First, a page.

Denel to exit some businesses within months
Denel has not yet released financial results for the 2018/2019 financial year, but is projected to be insolvent
Struggling state-owned defence company Denel aims to begin disposing of equity stakes and exiting loss-making businesses within months as part of its turnaround strategy, it told a parliamentary committee.
Denel, which makes ammunition, missiles and armoured vehicles for SA and customers elsewhere in Africa, the Gulf and Europe, received a R1.8bn cash injection from the government at the end of August after struggling to pay salaries and suppliers.
Denel is one of a handful of state-run companies that has needed to be bailed out by the government in recent months. A pillar of the country's once-mighty defence industry, the company recorded a R1.76bn loss in 2018.
Denel has not yet released financial results for the 2018/2019 financial year, but was projected to be insolvent, according to a presentation to parliament's portfolio committee on public enterprises on Wednesday.
It expects to raise R160m in the third quarter of the 2019/2020 financial year via the disposal of equity in Hensoldt Optronics, a producer of high-tech optics such as sensors and radars, in which it owns a 30% stake. The financial year runs from April 1 to March 31 with an October-to-December third quarter.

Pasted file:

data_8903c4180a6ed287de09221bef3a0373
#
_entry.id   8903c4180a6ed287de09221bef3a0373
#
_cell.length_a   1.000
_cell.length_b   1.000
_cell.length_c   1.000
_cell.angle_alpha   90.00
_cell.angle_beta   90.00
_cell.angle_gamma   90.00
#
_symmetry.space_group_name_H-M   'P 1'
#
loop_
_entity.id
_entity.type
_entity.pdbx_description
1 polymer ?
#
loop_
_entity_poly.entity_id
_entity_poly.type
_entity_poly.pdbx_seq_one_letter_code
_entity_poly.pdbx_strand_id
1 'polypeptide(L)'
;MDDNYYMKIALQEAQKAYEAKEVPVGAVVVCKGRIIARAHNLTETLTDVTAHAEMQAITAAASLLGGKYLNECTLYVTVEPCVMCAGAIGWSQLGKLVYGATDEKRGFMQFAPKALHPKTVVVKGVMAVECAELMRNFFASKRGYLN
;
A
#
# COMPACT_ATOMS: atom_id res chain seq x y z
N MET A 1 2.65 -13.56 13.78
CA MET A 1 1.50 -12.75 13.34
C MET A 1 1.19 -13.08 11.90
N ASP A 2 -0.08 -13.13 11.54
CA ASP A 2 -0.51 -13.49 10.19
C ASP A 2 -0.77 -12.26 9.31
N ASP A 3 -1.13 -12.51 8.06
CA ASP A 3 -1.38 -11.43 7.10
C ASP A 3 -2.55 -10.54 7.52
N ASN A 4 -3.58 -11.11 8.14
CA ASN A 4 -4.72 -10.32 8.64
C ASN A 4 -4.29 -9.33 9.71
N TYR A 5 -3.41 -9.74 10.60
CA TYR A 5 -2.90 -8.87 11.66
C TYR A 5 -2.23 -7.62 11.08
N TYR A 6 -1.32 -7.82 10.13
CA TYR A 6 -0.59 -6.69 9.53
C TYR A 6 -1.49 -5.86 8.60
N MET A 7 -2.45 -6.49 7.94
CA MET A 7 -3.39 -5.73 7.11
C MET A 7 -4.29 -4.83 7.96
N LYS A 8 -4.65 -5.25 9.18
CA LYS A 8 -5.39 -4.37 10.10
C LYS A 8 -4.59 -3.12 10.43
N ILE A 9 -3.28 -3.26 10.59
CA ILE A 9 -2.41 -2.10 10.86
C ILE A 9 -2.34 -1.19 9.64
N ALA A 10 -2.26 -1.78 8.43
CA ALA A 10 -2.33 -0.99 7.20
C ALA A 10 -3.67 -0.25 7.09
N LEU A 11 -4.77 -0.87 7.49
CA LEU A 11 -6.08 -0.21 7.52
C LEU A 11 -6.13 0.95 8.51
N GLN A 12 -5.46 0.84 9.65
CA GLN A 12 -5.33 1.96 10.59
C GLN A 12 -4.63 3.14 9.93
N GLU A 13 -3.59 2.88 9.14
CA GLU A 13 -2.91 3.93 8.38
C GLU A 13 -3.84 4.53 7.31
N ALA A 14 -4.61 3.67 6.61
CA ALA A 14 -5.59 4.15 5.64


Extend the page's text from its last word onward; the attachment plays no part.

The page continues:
Denel CEO Danie du Toit said any deals were subject to government approval but negotiations over Hensoldt were in progress.
“We're on plan,” he wrote in a text message on Friday.
Exiting its loss-making LMT, an armoured vehicle business in which it holds a 51% stake, and its small calibre ammunition unit PMP should save it R70m in the same quarter.
Equity sales and partnerships involving core businesses like Denel Land Systems, missile unit Denel Dynamics and Denel Aeronautics should help raise another R4.4bn to the end of 2022.
Streamlining supply chains, reducing staff costs and exiting other businesses, including Denel Aerostructures, could reap R862m in further savings.
In a statement on Thursday, Denel said it foresaw about R30bn in deals over the next two years, including the largest export contract in the company's history.
Denel has not publicly named the customer. But the presentation to parliament says the contract, which includes a R1.5bn advance, focused on Egypt's navy and ThyssenKrupp Marine Systems vessels.